The other loin was brined in a solution of water, salt, sugar, sage, thyme and garlic.  The recipe also called for pink salt (nitrites) which I decided to leave out.  I was stoked again to use our own sage, thyme and garlic in this brine.

The loin was submerged in the brine for about three days before I removed it and placed it on an open rack in the fridge.  It now has a nice pellicle and is ready to be hot smoked.

I had two bellies to work with, again about half the size of what you’d get from the store.  One belly was dedicated to pancetta, which is cured, rolled and dried.  The other belly I cut in half so I could do a “plain” bacon and a savory bacon, both of which will be smoked.

I veered pretty far away from the original recipe for the bacon, which called for salt, sugar and pink salt.  Last time I made bacon I used salt, dextrose and pink salt.  The dextrose is really meant for dried cures, like salami, which bacon isn’t.  I think it made the bacon sweeter but it also seemed to brown and blacken (caramelize) faster when cooked, which I didn’t like.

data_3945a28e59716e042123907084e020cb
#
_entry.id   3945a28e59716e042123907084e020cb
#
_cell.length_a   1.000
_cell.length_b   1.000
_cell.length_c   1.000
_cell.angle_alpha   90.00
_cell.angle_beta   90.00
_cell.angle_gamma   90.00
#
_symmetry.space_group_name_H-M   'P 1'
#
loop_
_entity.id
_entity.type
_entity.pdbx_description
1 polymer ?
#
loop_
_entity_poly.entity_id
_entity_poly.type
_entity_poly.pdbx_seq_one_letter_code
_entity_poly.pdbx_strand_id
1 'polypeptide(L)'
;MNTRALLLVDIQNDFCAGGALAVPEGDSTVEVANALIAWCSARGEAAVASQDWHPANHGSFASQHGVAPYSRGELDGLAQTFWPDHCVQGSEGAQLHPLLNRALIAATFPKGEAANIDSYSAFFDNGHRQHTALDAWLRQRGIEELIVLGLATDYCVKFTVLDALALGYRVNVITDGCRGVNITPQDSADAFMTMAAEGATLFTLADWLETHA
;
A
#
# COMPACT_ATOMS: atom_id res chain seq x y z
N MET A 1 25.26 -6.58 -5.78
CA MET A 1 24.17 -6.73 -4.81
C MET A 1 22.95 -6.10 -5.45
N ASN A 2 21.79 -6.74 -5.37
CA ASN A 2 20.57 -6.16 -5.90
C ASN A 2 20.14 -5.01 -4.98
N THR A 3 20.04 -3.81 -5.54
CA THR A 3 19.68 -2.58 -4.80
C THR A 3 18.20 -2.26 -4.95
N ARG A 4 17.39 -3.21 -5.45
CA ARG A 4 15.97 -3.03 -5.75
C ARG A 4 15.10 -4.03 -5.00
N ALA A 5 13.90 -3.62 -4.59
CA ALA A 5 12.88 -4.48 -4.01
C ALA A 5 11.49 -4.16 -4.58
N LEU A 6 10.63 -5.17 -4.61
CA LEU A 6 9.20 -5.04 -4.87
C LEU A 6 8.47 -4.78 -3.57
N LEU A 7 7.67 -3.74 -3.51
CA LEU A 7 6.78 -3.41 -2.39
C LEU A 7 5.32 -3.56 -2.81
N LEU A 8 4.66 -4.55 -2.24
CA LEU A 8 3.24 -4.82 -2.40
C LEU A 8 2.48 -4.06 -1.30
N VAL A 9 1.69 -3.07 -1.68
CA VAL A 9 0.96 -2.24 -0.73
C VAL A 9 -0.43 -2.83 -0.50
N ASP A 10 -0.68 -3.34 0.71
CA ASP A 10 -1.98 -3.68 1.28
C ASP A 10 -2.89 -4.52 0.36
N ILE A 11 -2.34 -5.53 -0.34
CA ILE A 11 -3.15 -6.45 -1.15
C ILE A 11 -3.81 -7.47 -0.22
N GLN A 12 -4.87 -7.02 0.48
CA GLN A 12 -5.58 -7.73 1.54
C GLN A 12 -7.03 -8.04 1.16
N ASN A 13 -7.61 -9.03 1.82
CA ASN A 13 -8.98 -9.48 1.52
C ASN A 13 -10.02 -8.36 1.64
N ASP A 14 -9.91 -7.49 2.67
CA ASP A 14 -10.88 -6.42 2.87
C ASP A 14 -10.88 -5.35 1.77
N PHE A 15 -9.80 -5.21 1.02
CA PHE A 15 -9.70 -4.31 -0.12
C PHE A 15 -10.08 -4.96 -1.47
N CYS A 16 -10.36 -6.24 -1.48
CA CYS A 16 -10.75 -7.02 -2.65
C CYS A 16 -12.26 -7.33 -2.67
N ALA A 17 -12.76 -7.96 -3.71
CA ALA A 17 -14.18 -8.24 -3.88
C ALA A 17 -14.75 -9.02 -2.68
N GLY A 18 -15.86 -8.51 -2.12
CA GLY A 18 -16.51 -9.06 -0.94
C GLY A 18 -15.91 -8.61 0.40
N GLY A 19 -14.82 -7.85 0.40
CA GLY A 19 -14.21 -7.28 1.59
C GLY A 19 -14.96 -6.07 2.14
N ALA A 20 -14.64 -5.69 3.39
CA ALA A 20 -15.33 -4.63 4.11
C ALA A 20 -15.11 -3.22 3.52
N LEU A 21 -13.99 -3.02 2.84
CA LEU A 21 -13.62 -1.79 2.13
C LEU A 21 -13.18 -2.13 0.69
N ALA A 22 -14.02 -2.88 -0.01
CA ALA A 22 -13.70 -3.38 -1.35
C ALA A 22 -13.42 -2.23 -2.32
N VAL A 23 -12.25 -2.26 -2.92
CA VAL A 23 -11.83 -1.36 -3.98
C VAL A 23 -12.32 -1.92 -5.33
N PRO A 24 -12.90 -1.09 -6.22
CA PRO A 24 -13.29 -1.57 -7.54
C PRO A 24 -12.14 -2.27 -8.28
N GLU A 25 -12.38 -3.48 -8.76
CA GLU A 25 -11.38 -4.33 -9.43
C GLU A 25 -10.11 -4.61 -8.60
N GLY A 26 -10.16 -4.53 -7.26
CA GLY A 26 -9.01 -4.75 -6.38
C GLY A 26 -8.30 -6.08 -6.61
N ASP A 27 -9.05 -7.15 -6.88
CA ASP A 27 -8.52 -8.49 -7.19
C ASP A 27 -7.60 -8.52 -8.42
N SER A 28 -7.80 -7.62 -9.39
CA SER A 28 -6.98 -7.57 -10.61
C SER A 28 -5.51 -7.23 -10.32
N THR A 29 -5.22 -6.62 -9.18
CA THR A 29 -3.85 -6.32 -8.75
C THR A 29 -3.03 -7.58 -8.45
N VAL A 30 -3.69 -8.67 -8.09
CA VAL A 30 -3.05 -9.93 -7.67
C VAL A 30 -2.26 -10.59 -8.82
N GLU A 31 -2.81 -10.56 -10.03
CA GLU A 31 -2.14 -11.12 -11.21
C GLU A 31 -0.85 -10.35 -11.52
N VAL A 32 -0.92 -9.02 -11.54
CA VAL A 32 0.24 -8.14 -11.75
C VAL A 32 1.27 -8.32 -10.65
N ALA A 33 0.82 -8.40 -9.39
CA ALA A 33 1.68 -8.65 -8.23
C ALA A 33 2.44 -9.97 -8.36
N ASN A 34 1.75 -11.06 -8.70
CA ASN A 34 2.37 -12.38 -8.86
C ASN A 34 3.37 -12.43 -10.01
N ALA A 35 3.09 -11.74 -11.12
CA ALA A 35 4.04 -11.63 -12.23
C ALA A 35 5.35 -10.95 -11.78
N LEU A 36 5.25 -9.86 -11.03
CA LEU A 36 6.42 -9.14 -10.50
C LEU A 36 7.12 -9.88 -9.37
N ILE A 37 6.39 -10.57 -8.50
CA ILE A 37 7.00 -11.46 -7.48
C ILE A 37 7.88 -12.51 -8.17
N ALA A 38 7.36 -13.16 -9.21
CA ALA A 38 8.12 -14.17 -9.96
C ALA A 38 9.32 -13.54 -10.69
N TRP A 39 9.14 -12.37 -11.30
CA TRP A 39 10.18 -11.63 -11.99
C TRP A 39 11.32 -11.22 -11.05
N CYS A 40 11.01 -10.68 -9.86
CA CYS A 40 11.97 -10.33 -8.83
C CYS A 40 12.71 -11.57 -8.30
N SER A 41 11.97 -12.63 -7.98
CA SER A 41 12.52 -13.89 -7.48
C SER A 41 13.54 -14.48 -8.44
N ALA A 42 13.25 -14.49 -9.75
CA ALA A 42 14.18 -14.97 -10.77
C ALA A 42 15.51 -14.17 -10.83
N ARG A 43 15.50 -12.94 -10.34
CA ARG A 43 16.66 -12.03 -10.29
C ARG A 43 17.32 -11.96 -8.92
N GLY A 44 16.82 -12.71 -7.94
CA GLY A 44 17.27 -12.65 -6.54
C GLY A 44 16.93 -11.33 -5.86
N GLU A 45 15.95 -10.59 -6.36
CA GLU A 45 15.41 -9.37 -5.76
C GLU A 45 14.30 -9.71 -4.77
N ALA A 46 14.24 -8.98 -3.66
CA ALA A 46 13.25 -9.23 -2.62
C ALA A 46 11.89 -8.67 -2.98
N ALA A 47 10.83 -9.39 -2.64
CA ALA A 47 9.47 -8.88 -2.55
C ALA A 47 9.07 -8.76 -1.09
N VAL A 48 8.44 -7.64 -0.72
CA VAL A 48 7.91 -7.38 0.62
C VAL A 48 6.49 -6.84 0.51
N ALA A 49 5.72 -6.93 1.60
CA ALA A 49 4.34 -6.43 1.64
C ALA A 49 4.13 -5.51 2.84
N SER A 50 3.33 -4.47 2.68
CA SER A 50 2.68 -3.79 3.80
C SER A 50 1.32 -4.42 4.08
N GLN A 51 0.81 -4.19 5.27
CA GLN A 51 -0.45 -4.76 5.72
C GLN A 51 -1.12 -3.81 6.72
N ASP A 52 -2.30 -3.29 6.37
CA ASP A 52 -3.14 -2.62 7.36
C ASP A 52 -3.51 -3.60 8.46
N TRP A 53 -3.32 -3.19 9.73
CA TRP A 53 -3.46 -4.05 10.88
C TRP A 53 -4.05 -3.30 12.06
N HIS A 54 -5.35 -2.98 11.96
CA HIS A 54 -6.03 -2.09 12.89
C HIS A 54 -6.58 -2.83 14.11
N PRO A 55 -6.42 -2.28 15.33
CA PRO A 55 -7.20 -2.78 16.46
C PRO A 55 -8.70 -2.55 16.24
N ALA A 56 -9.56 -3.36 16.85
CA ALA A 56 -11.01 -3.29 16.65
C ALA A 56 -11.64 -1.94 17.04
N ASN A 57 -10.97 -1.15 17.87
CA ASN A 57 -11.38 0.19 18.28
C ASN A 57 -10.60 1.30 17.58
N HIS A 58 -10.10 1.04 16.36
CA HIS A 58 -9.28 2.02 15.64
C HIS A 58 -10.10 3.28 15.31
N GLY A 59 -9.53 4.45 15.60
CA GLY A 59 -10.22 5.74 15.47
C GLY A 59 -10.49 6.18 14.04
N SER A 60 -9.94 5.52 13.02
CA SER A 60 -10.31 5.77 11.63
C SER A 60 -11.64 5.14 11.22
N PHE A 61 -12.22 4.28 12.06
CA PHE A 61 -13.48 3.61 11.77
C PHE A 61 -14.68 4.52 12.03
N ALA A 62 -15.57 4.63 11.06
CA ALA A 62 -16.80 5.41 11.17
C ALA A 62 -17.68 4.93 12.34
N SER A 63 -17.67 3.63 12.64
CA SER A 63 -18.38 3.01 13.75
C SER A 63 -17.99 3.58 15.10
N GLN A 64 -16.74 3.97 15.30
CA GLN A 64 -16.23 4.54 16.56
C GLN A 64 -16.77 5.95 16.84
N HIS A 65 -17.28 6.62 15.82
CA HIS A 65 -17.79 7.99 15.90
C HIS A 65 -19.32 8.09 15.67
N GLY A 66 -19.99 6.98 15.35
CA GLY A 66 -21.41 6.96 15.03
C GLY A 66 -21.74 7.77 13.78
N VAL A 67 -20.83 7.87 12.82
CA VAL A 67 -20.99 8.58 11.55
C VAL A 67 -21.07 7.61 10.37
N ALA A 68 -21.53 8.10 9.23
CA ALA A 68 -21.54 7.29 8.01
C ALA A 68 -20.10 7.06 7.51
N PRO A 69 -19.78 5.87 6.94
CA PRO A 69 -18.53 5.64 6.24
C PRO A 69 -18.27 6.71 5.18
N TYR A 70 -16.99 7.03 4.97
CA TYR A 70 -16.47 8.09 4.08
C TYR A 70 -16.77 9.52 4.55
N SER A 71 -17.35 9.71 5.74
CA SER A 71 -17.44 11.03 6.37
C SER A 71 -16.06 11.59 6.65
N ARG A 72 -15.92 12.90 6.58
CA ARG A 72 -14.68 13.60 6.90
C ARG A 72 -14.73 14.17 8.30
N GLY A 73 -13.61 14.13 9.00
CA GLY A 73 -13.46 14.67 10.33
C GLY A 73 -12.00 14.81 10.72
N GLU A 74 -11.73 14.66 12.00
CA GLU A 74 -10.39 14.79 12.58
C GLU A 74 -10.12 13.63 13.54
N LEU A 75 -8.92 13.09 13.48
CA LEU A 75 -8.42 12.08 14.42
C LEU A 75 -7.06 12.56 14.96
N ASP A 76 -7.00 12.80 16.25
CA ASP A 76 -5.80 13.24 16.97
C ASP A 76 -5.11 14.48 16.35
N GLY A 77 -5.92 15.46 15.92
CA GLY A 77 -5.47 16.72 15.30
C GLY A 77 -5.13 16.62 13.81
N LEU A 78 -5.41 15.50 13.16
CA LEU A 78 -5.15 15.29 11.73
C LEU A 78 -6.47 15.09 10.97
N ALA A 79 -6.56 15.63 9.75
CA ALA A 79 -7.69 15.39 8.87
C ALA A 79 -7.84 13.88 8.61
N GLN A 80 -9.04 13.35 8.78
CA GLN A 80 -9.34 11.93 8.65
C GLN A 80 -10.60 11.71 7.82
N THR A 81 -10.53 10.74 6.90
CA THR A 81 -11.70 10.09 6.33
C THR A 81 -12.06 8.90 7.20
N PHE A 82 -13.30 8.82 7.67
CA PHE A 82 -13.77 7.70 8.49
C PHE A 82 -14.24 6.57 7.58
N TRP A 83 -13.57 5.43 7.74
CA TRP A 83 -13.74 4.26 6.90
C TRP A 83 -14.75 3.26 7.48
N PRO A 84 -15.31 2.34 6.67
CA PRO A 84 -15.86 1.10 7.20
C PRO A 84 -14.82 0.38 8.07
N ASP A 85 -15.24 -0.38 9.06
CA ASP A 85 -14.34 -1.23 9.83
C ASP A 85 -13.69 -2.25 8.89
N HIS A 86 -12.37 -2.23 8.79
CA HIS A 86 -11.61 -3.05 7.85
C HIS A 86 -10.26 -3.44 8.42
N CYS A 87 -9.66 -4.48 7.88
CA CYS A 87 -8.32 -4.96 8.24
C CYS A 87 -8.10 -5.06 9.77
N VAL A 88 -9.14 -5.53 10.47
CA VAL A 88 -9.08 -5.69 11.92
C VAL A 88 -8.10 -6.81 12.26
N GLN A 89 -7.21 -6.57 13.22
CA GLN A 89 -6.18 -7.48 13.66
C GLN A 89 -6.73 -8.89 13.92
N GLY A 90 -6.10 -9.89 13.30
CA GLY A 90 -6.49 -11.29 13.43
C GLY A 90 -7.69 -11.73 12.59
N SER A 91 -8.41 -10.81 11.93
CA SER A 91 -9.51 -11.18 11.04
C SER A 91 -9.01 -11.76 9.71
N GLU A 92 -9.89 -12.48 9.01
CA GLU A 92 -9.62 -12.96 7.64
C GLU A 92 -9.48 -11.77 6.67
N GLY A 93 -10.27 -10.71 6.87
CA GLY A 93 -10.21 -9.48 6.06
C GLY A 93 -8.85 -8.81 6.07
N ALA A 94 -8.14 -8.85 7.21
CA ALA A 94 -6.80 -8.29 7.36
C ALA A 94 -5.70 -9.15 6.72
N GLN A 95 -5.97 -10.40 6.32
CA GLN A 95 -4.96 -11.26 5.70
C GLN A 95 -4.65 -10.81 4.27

This time I intentionally left out the pink salt and dextrose, but I simply neglected to include granulated sugar.  Essentially, I dredged both belly halves in salt, put one into a zip-top bag as “plain”, then added garlic (from the garden!), bay leaves and peppercorns to the another and called it “savory”.  I put them in the fridge and flip them every couple of days  They’ll be ready to be smoked very soon.

PancettaPancetta is basically rolled and dried bacon that’s seasoned but unsmoked, so its treatment was similar to the bacon, but also included garlic and thyme (from the garden!), dark brown sugar, ground pepper, bay leaves, nutmeg and juniper berries.  I added about half the amount of pink salt suggested.  I’m a little concerned because pancetta is rolled before it is dried, which seems to me would increase the chance of a cure going bad.  I decided to use a little bit of nitrite just to hedge my bets, perhaps for no good reason.  I’ve been flipping the pancetta in its zip-top bag to keep the cure in contact with the meat.  Soon it will be ready to be rolled and tied up, then hung to dry.